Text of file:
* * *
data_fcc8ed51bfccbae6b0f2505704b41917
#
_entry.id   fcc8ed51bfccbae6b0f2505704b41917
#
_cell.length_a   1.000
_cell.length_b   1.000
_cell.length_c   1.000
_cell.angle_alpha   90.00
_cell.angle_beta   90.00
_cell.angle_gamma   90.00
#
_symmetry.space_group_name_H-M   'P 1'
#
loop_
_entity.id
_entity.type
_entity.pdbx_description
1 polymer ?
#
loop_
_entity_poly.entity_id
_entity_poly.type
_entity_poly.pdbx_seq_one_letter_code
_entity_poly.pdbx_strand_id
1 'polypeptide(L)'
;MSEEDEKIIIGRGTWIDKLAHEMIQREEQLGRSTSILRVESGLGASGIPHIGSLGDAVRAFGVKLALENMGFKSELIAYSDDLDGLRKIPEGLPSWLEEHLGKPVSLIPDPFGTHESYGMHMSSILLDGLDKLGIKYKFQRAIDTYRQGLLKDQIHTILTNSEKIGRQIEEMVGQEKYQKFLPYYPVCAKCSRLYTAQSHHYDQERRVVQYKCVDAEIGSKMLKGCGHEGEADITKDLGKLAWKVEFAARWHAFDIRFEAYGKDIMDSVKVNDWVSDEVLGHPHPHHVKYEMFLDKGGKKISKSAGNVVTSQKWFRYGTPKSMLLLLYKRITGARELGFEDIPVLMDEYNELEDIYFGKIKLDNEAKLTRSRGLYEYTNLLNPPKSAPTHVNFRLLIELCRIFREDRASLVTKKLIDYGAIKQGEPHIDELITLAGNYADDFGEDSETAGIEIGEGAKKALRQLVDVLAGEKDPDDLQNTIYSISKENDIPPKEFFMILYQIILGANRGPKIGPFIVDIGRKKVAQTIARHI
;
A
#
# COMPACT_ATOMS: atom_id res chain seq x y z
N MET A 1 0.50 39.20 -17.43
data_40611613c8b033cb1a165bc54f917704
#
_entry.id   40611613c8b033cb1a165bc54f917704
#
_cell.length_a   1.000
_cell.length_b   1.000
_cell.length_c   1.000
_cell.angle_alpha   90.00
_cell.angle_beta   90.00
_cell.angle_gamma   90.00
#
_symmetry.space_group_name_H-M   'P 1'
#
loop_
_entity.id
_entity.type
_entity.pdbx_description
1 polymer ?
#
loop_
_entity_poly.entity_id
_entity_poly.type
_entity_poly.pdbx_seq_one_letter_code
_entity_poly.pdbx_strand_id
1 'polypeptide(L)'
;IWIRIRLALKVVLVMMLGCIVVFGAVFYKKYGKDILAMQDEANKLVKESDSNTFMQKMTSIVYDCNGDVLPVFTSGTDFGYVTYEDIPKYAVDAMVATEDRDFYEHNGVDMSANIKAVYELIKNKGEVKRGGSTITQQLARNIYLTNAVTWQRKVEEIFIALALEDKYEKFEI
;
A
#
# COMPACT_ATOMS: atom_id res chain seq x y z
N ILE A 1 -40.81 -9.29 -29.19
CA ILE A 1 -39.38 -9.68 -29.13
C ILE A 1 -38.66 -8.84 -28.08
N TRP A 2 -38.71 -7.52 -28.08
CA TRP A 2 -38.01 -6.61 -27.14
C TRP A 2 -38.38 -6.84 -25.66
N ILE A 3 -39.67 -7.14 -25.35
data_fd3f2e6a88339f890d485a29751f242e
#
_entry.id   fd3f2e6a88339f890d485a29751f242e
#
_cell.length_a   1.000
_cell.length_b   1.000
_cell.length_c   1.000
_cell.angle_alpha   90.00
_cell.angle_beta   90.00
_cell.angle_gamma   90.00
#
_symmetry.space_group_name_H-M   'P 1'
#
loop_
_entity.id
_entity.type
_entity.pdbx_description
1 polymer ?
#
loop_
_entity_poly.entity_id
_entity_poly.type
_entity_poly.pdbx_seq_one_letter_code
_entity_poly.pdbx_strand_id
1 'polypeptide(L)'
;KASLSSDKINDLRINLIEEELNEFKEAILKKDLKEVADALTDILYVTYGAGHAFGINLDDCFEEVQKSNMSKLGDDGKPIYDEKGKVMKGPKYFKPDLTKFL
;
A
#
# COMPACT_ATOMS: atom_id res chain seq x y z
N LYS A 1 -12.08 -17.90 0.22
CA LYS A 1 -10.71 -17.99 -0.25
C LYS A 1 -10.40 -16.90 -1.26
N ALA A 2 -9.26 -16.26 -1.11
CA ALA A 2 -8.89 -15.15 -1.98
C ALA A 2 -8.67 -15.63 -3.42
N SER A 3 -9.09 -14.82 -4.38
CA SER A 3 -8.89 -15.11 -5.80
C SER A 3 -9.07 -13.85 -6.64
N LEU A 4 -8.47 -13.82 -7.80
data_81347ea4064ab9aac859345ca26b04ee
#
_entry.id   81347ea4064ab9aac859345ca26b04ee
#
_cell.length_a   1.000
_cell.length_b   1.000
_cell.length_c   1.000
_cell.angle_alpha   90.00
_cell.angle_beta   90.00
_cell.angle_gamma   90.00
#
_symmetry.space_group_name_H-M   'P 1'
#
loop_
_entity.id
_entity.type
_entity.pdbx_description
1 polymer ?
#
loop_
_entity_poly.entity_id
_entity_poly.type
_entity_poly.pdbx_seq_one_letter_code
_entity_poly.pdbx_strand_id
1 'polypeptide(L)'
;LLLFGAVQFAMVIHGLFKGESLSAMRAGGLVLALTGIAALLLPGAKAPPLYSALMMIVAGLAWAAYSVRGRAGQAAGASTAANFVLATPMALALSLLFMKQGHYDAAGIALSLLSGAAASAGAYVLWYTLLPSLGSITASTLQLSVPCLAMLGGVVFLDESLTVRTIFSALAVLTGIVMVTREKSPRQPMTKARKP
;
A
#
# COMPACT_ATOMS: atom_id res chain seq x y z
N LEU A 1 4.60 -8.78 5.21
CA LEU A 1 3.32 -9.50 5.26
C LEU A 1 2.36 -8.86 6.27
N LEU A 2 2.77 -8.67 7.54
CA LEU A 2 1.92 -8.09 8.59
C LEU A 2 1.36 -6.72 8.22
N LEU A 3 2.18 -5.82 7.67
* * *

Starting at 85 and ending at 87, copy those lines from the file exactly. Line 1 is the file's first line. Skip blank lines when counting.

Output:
_entity.pdbx_description
1 polymer ?
#